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LaHood bill would invest $20B into nation’s bridges

By Admin

As Reported By Jared DuBach for Galva News

WASHINGTON, D.C. — Congressman Darin LaHood on Thursday introduced a bipartisan bill that would repair bridges and create jobs.

The Bridge Investment Act will invest $20 billion into repairing more than 47,000 “structurally-deficient” bridges. The act will also streamline repair processes with a grant program. As a result of the extensive repairs, jobs may be created around the country. This bill has companion legislation in the Senate’s America’s Transportation Infrastructure Act. That bill passed out of the Public Works Committee in July 2019, but has not gone to a vote on the floor yet.

LaHood sponsors the bill with Democratic Rep. Earl Blumenauer of Oregon, Republican Rep. Garret Graves of Louisiana and New York Democratic Rep. Sean Patrick Maloney. Blumenauer serves with LaHood in the House Ways and Means Committee.

“Investing in our local infrastructure is critical to growing our economy, and our bipartisan bill does just that. Illinois ranks number four in the nation for the most structurally deficient bridges and Illinois’ 18th District has over 400 structurally deficient bridges. I am proud to join my colleagues in introducing this legislation to ensure our bridge infrastructure gets much-needed funding for repairs and upgrades” said Rep. Darin LaHood, R-Dunlap.

“It’s no secret that America is falling apart and falling behind. I’m pleased that we are focusing on one of the most pressing needs in American with our Bridge Investment Act. It is past time that we come together in a bipartisan fashion to rebuild and renew American infrastructure,” said Rep. Blumenauer.

“We’ve seen the tragic consequences of under-funding bridge maintenance in places like Atlanta and Minneapolis in recent years. There is a big difference between a crack on a road and a crack on a bridge. There must be special attention to bridges as their failure can compromise entire regional transportation systems. With two-thirds of the continental United States’ water draining into the Mississippi River system, Louisiana has the highest number of bridge crossings per mile in the nation. This grant opportunity will help us focus on updating our bridges to support a safe and efficient transportation system and I look forward to supporting this bipartisan provision in the upcoming reauthorization of our highway and surface transportation programs,” said Rep. Graves.

According to LaHood’s staff, the U.S. Department of Transportation has put the bridge repair backlog at $123.1 billion, including $17.3 billion in need repairs and improvements to rural and local bridges that are not part of the federal-aid highway network. At this time, unless the bridge act becomes law, there is no federal program that directs money specifically to bridge repair projects.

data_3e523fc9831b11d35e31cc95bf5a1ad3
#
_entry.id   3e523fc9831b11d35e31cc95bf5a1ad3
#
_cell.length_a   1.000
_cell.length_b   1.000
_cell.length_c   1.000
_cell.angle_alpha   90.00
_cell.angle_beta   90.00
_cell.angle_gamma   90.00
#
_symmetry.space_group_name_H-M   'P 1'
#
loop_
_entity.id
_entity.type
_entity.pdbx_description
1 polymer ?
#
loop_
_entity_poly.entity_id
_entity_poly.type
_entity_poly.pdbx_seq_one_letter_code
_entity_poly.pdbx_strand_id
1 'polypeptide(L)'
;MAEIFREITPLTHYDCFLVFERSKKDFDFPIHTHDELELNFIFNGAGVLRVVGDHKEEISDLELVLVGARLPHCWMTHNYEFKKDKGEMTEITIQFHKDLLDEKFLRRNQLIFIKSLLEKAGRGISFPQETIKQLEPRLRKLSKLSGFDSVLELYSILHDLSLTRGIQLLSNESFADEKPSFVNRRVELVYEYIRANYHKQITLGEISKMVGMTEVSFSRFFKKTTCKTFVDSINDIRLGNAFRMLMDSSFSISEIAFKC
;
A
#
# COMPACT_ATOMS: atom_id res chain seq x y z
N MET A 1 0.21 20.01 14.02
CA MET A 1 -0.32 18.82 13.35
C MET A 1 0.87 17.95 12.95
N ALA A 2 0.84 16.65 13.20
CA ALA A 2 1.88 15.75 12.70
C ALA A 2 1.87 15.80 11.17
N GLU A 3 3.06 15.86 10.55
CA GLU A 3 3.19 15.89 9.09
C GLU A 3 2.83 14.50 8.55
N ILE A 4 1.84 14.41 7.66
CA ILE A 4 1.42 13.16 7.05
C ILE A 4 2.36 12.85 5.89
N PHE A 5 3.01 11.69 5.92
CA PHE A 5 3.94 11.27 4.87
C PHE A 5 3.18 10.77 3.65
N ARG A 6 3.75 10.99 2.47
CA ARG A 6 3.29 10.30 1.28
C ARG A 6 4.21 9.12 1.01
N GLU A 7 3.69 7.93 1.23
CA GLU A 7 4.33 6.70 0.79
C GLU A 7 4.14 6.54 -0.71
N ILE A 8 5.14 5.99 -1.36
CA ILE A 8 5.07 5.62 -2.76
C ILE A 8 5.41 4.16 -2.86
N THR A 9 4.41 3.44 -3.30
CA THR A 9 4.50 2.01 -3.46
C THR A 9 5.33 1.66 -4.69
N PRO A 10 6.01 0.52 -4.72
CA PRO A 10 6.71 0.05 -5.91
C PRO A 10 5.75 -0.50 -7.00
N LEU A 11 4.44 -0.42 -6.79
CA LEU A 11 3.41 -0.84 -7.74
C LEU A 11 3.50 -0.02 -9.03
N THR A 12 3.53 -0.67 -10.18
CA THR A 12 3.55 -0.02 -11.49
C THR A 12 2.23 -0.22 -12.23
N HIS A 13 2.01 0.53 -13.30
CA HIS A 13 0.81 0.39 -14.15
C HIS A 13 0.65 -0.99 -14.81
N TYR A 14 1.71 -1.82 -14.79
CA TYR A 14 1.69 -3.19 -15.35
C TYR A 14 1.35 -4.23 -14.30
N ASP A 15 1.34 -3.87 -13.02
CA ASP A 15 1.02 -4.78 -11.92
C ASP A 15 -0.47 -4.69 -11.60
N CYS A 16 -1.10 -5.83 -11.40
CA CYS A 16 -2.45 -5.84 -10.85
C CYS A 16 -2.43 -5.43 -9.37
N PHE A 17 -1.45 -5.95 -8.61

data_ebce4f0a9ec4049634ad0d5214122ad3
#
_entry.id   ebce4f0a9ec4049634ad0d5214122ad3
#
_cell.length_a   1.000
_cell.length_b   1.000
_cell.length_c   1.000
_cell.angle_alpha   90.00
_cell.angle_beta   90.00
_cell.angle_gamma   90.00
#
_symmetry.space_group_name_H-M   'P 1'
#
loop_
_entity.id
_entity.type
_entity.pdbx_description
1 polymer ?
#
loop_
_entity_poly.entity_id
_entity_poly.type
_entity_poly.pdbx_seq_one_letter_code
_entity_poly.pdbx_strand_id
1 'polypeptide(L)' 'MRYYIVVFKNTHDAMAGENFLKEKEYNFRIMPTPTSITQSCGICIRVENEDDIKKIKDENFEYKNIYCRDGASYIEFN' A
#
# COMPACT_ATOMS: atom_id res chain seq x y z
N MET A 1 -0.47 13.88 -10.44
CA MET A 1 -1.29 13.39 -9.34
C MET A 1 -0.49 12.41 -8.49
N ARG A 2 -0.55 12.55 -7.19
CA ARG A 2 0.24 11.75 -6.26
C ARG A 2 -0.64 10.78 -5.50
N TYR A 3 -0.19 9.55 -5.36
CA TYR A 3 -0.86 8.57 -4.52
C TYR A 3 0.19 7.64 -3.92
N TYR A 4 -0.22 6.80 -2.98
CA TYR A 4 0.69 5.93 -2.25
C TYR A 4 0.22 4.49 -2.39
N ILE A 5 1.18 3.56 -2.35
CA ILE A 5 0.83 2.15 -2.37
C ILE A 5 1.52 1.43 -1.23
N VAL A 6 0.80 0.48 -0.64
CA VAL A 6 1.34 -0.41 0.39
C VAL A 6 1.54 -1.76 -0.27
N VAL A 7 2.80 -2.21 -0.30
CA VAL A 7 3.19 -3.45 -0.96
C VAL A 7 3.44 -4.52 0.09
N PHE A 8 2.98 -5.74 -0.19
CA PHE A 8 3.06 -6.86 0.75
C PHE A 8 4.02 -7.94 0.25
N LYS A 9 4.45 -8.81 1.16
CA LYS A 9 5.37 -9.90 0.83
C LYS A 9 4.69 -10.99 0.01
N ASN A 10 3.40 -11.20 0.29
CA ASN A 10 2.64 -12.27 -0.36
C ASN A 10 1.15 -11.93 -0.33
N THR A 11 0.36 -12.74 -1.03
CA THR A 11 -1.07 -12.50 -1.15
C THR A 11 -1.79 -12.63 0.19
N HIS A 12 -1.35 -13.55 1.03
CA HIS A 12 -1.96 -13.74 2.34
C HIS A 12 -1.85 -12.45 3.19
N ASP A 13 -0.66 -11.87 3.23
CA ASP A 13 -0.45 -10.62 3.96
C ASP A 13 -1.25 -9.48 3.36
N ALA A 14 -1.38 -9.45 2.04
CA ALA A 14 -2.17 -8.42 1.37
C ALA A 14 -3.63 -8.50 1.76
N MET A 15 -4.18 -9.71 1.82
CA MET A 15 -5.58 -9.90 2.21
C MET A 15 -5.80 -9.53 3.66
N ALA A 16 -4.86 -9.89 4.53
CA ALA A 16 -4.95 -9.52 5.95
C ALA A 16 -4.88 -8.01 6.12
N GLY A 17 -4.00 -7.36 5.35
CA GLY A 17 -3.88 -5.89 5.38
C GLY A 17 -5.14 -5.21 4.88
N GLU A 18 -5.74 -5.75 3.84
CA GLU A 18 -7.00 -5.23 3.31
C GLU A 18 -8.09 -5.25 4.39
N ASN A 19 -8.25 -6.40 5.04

he Bridge Investment Act is designed to:

• Invest $20 billion over five years in bridge repairs to balance state and local contributions, leading to $40 billion in projects.

• Create a grant program for bridges of all sizes, including those in local and rural areas off the national highway system.

• Supplement new federal formula funding in a package with the $20 billion to address the repair backlog.

• Establish a nonpartisan standardized evaluation process for proposed projects and benefits. This is to ensure fair access to funds for projects across the country.

• Permit medium and small projects to be streamlined by bundling them into one application.

• Allow large project can received multi-year grant agreements.

• Create jobs by requiring compliance with the Davis-Bacon standard and “Buy America” standard requirements for federally aided highway projects.

The Bridge Investment Act is supported by the American Society of Civil Engineers, International Union of Operating Engineers, Transportation Trades Department of AFL-CIO, American Roads & Transportation Builders Association and the Associated General Contractors of America.

“For too long, tens of thousands of structurally deficient and functionally obsolete bridges have stunted our nation’s economic growth and impeded the safe, efficient transport of people and goods. This problem, like all of our country’s many transportation infrastructure challenges, will not simply fix itself. It demands immediate attention, and the Bridge Investment Act must be part of the solution. By investing $75 billion additional dollars over the next 10 years, this legislation will allow us to begin repairing and rebuilding bridges that put the safety and economic wellbeing of communities across the country at risk while fueling middle-class job creation,” said Larry Willis, President of the Transportation Trades Department, AFL-CIO.

The text of the bridges bill can be found online at: